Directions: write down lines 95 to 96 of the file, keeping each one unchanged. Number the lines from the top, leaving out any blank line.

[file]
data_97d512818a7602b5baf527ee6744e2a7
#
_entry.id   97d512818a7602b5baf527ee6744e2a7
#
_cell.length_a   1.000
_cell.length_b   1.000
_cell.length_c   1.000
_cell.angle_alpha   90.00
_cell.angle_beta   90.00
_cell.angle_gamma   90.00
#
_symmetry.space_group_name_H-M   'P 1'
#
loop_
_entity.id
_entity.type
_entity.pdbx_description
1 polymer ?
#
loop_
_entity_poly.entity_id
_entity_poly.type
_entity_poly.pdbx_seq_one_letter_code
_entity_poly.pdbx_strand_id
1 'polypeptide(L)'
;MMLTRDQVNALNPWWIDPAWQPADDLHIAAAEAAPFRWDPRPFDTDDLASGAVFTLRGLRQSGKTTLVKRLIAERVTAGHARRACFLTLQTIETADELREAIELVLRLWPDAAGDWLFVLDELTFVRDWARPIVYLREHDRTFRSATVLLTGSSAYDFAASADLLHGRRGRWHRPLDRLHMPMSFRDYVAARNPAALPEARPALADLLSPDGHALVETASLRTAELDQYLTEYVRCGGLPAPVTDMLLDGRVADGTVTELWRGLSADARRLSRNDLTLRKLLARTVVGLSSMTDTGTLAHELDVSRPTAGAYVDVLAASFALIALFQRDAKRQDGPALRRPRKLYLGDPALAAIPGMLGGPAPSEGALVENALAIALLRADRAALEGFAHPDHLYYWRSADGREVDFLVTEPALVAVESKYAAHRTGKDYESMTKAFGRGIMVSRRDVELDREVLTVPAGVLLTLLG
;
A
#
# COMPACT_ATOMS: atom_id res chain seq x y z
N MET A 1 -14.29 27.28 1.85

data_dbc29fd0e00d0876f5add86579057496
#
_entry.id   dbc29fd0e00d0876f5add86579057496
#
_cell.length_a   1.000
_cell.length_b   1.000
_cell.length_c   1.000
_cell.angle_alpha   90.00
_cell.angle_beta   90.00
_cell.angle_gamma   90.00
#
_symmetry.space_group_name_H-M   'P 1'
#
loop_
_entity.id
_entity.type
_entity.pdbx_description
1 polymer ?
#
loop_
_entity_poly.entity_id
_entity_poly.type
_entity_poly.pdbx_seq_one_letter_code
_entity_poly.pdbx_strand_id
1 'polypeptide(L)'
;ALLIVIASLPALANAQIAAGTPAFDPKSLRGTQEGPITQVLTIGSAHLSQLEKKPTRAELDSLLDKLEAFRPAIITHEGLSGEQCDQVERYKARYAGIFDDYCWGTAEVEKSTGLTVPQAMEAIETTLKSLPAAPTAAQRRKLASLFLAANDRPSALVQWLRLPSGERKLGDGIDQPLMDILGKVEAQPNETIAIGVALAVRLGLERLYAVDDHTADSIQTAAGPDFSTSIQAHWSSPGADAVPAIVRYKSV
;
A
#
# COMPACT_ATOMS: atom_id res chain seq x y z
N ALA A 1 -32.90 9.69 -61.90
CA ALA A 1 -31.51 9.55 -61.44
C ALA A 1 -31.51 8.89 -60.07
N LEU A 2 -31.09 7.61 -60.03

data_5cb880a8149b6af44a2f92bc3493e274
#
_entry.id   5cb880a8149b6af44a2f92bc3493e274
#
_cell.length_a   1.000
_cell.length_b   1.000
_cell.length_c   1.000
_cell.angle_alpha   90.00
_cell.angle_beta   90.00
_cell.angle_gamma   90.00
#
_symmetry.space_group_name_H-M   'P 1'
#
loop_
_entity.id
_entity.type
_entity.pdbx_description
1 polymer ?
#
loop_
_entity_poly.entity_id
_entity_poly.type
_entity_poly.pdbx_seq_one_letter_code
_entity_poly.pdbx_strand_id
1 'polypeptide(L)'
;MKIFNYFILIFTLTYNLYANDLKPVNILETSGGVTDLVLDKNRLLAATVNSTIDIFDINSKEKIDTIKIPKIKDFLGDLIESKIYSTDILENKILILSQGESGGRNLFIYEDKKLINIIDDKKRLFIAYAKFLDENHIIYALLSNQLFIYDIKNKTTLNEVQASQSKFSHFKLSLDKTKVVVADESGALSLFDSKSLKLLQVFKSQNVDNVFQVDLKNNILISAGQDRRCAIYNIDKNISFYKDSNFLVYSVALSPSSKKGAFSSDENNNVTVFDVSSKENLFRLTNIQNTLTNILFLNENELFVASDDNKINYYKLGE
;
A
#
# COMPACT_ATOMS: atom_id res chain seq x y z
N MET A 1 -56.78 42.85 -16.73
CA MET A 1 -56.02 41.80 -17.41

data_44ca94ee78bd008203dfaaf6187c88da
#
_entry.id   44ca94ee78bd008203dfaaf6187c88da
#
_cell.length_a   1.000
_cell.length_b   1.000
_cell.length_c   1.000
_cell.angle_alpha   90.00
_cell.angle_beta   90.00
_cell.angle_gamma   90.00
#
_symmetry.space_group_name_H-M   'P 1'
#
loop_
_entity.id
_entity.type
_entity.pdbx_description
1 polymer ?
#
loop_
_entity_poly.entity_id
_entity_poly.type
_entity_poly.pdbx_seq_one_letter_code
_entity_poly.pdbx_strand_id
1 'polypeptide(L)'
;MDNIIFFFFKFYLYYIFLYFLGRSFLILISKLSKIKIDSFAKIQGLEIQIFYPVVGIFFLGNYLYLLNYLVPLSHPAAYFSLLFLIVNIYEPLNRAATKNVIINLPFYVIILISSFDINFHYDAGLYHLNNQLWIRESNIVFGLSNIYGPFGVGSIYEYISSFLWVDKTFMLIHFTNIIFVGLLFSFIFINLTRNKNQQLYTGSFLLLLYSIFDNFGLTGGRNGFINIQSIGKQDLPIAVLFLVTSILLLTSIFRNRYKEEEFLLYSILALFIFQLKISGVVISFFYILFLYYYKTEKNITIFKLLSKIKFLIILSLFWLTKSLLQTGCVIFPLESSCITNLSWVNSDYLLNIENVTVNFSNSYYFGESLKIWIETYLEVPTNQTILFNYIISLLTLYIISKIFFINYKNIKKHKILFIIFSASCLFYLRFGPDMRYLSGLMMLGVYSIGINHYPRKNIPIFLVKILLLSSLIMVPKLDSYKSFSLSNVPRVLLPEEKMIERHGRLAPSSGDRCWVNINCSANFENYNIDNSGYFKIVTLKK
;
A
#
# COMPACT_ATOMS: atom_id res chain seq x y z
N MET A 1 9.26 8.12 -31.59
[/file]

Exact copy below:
# COMPACT_ATOMS: atom_id res chain seq x y z
N MET A 1 -56.78 42.85 -16.73